|Publication number||US5536261 A|
|Application number||US 08/299,759|
|Publication date||16 Jul 1996|
|Filing date||1 Sep 1994|
|Priority date||1 Sep 1994|
|Publication number||08299759, 299759, US 5536261 A, US 5536261A, US-A-5536261, US5536261 A, US5536261A|
|Inventors||Robert C. Stevens|
|Original Assignee||Stevens; Robert C.|
|Export Citation||BiBTeX, EndNote, RefMan|
|Patent Citations (27), Non-Patent Citations (2), Referenced by (33), Classifications (12), Legal Events (7)|
|External Links: USPTO, USPTO Assignment, Espacenet|
This application pertains to the art of catheters and the use thereof and more particularly relates to angiographic catheters and their use. The invention is particularly applicable to closed tip effect angiographic catheters and will be described with particular reference thereto. It is to be appreciated, however, that the invention has broader applications such as for use with any catheters or other conduits having an open ended tip through which opaque media can be injected into the desired blood vessels or target areas or through which pressures within the blood vessels or target areas may be monitored.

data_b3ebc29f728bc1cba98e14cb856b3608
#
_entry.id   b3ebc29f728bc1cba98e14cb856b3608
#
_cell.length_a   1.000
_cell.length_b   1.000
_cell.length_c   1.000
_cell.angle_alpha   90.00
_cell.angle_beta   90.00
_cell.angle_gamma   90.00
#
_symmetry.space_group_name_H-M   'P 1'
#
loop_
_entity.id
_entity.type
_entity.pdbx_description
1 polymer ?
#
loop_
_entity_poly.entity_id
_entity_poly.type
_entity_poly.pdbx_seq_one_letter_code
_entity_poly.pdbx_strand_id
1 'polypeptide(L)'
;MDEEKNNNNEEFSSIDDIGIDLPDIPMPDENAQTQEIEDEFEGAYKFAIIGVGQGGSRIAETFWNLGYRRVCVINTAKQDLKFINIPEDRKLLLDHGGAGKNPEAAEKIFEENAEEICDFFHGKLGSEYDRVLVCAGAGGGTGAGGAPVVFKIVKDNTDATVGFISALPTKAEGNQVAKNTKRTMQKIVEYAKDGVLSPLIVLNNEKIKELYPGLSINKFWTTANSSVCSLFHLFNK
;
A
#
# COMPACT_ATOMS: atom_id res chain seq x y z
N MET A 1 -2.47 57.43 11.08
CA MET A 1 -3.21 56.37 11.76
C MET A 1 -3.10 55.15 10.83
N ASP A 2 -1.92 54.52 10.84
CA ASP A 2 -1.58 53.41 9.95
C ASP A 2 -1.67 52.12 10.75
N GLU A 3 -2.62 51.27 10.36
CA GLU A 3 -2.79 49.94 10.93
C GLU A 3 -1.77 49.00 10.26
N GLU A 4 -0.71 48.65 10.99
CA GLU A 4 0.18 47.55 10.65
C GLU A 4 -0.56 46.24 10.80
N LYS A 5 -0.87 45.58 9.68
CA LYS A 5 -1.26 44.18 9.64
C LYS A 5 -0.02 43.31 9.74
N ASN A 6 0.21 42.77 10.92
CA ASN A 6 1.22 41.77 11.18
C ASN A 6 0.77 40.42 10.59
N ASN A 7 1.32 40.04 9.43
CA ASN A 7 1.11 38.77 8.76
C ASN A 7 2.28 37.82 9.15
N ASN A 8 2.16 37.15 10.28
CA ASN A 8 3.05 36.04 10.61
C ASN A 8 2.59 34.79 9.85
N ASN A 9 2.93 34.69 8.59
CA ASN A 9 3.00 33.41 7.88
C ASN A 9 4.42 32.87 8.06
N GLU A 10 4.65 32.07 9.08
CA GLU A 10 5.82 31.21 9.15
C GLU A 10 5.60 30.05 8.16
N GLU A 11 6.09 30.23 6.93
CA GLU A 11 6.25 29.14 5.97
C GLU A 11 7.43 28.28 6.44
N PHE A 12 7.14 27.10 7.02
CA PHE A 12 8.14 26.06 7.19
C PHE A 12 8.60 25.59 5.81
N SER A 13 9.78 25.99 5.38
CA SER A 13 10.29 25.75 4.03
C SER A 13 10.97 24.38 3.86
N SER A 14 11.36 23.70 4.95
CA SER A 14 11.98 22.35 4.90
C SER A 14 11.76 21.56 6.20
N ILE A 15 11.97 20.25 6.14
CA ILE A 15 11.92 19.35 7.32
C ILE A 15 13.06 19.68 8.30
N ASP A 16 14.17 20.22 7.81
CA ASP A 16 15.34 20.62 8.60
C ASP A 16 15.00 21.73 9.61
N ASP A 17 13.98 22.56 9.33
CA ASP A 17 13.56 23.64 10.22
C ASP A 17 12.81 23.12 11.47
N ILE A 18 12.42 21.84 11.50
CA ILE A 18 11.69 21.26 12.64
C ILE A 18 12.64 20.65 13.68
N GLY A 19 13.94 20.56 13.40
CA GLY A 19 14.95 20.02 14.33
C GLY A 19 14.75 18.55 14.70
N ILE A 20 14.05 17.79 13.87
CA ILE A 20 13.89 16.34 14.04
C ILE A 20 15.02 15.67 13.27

Most angiographic catheters have heretofore included an open ended tip through which an opaque media such as a dye is injected under pressure into a blood vessel or artery. The opening is also used in certain situations to monitor the fluid pressures within the blood vessel where necessary. The opening on the catheter tip proved useful in applications where a guide wire is used to aide in advancing the catheter tip to the desired target vessel. The guide wire itself is positioned within the vessel e.g. femoral artery via the percutaneous technique.